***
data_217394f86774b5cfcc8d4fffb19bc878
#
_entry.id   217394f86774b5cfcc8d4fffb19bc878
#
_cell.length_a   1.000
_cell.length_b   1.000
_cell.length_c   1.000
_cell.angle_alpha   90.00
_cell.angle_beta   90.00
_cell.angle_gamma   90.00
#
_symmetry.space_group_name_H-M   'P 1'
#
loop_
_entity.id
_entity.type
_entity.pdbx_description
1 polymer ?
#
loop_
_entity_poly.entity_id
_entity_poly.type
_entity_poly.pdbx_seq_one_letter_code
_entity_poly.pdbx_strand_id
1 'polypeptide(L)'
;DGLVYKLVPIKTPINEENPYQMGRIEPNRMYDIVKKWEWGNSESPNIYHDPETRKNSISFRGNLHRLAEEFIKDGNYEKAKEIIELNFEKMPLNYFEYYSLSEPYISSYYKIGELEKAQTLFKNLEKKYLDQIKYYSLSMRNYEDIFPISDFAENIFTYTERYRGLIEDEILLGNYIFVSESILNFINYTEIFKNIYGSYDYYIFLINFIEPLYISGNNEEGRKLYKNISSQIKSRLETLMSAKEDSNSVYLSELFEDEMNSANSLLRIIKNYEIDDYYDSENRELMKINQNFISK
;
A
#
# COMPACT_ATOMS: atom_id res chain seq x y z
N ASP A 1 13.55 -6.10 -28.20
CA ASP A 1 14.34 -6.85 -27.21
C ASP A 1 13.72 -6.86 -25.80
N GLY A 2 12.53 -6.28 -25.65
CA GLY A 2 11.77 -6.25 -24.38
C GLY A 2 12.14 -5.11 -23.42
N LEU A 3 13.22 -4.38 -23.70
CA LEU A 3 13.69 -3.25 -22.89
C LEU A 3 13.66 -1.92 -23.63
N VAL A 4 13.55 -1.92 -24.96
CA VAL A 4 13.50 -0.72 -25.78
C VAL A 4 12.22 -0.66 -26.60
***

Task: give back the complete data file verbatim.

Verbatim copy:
data_217394f86774b5cfcc8d4fffb19bc878
#
_entry.id   217394f86774b5cfcc8d4fffb19bc878
#
_cell.length_a   1.000
_cell.length_b   1.000
_cell.length_c   1.000
_cell.angle_alpha   90.00
_cell.angle_beta   90.00
_cell.angle_gamma   90.00
#
_symmetry.space_group_name_H-M   'P 1'
#
loop_
_entity.id
_entity.type
_entity.pdbx_description
1 polymer ?
#
loop_
_entity_poly.entity_id
_entity_poly.type
_entity_poly.pdbx_seq_one_letter_code
_entity_poly.pdbx_strand_id
1 'polypeptide(L)'
;DGLVYKLVPIKTPINEENPYQMGRIEPNRMYDIVKKWEWGNSESPNIYHDPETRKNSISFRGNLHRLAEEFIKDGNYEKAKEIIELNFEKMPLNYFEYYSLSEPYISSYYKIGELEKAQTLFKNLEKKYLDQIKYYSLSMRNYEDIFPISDFAENIFTYTERYRGLIEDEILLGNYIFVSESILNFINYTEIFKNIYGSYDYYIFLINFIEPLYISGNNEEGRKLYKNISSQIKSRLETLMSAKEDSNSVYLSELFEDEMNSANSLLRIIKNYEIDDYYDSENRELMKINQNFISK
;
A
#
# COMPACT_ATOMS: atom_id res chain seq x y z
N ASP A 1 13.55 -6.10 -28.20
CA ASP A 1 14.34 -6.85 -27.21
C ASP A 1 13.72 -6.86 -25.80
N GLY A 2 12.53 -6.28 -25.65
CA GLY A 2 11.77 -6.25 -24.38
C GLY A 2 12.14 -5.11 -23.42
N LEU A 3 13.22 -4.38 -23.70
CA LEU A 3 13.69 -3.25 -22.89
C LEU A 3 13.66 -1.92 -23.63
N VAL A 4 13.55 -1.92 -24.96
CA VAL A 4 13.50 -0.72 -25.78
C VAL A 4 12.22 -0.66 -26.60